Super Cruise isn’t the autonomous-driving experience that is the global auto industry’s latest holy grail. It is a step along the way to that goal. This writer’s response to it can be described as tempered amazement. To see it work is a true mind-blower, but considering how attentive you have to be to it, you might as well just be driving with hands, feet, and—hopefully—mind already in place to react to any surprise situation.
In addition to Super Cruise, CG’s test car stood out from CT6s it tested in recent years by virtue of being a luxury-packed Platinum with a 3.0-liter twin-turbocharger V6. (A less-expensive naturally aspirated 3.6-liter V6 is also available in the Platinum.) The transmission is an 8-speed automatic. There is fine power overall from the 404-horsepower twin-turbo mill, but this reviewer did run into an odd thing or two, like a longer-than-expected wait for a downshift when quickly going from rolling start to three-quarters throttle. Fuel mileage from his 115-mile test stint with 45 percent city-type driving was 21.0 mpg, which matches up with the EPA’s combined city/highway estimate of 21 mpg.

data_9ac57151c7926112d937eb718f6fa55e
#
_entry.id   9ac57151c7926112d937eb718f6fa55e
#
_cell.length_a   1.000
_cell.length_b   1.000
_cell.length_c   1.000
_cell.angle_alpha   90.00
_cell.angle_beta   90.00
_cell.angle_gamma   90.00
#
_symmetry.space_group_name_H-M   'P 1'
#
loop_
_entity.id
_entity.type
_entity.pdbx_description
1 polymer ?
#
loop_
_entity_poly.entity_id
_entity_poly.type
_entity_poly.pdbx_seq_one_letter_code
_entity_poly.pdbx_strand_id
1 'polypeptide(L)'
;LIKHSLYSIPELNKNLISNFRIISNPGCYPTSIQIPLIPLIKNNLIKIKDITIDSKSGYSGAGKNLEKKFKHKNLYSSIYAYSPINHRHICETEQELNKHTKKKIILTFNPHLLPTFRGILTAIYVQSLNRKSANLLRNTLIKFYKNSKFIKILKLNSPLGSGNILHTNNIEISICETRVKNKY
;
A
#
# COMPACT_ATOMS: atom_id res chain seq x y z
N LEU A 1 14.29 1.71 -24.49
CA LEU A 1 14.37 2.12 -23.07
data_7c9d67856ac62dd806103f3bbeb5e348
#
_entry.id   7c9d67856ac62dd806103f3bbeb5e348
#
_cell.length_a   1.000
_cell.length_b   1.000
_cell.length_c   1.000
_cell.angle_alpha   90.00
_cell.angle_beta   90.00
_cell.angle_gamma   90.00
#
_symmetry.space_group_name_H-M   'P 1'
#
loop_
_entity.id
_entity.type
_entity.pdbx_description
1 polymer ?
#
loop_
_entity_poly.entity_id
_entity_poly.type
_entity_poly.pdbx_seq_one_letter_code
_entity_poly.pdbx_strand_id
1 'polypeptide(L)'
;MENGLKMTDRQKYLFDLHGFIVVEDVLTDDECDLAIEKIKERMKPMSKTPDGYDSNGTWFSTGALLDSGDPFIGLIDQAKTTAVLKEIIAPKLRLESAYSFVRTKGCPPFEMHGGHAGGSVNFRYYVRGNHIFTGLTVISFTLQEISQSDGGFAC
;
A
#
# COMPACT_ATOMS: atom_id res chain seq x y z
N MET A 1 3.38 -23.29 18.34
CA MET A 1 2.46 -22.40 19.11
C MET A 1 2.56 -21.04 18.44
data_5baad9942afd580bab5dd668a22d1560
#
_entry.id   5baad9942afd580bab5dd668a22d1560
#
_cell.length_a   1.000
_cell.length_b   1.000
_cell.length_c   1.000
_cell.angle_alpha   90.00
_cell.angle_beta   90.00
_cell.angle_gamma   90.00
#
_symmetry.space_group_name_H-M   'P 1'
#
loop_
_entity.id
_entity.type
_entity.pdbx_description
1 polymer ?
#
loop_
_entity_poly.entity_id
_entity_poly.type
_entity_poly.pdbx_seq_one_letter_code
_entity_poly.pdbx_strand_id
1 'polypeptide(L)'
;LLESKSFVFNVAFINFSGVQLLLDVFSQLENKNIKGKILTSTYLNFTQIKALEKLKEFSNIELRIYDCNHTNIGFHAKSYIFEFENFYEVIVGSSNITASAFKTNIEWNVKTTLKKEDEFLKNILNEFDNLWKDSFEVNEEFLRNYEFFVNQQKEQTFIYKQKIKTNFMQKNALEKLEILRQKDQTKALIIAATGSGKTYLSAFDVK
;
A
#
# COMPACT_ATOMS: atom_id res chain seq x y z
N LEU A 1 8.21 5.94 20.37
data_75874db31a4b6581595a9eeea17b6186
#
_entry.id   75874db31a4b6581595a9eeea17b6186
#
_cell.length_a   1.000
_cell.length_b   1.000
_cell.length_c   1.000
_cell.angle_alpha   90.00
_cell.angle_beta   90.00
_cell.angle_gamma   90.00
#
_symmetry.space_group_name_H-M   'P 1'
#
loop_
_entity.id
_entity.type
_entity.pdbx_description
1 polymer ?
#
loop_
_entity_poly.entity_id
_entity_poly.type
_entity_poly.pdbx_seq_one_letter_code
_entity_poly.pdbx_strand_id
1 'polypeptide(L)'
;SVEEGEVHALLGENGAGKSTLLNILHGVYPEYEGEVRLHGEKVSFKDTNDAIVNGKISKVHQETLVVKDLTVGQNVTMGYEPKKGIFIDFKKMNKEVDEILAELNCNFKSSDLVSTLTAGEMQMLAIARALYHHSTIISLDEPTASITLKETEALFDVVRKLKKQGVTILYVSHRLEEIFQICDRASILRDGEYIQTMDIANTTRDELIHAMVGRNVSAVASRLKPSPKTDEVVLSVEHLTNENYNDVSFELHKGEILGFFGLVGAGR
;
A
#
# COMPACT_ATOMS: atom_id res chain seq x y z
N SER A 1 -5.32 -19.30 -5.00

Cadillac Super Cruise? GM Had Autonomous Driving Nailed in 1956
The test car came to $89,290 with delivery. There are few options for the Platinum, and CG’s example had none, but there’s little more a buyer could want. Adaptive Magnetic Ride Control suspension and Active Rear Steer help give the CT6 a reputation for good handling in the large luxury-sedan class. Safety and technology features include Pedestrian Collision Mitigation, Enhanced Night Vision, surround-view cameras, and wireless charging. The rearview mirror displays a camera image with a wider field of vision than a conventional mirror. Semianiline leather covers the seats—heated and cooled in front, and heated and power adjustable in back—the climate system is 4-zone, and the audio system is a Bose Panaray with 34 speakers. Rear passengers have access to a dual-screen entertainment system.
The machines may indeed seize the tasks of mobility one day (no guarantees). Until then, the Cadillac CT6 Platinum is a nice way to enjoy still being atop the motoring food chain.
Driving this Cadillac CT6 is the first time I’ve piloted a vehicle with any real autonomous capabilities, and it feels like something of a milestone. I could envision telling my grandkids (if I end up getting grandkids) about this car some day.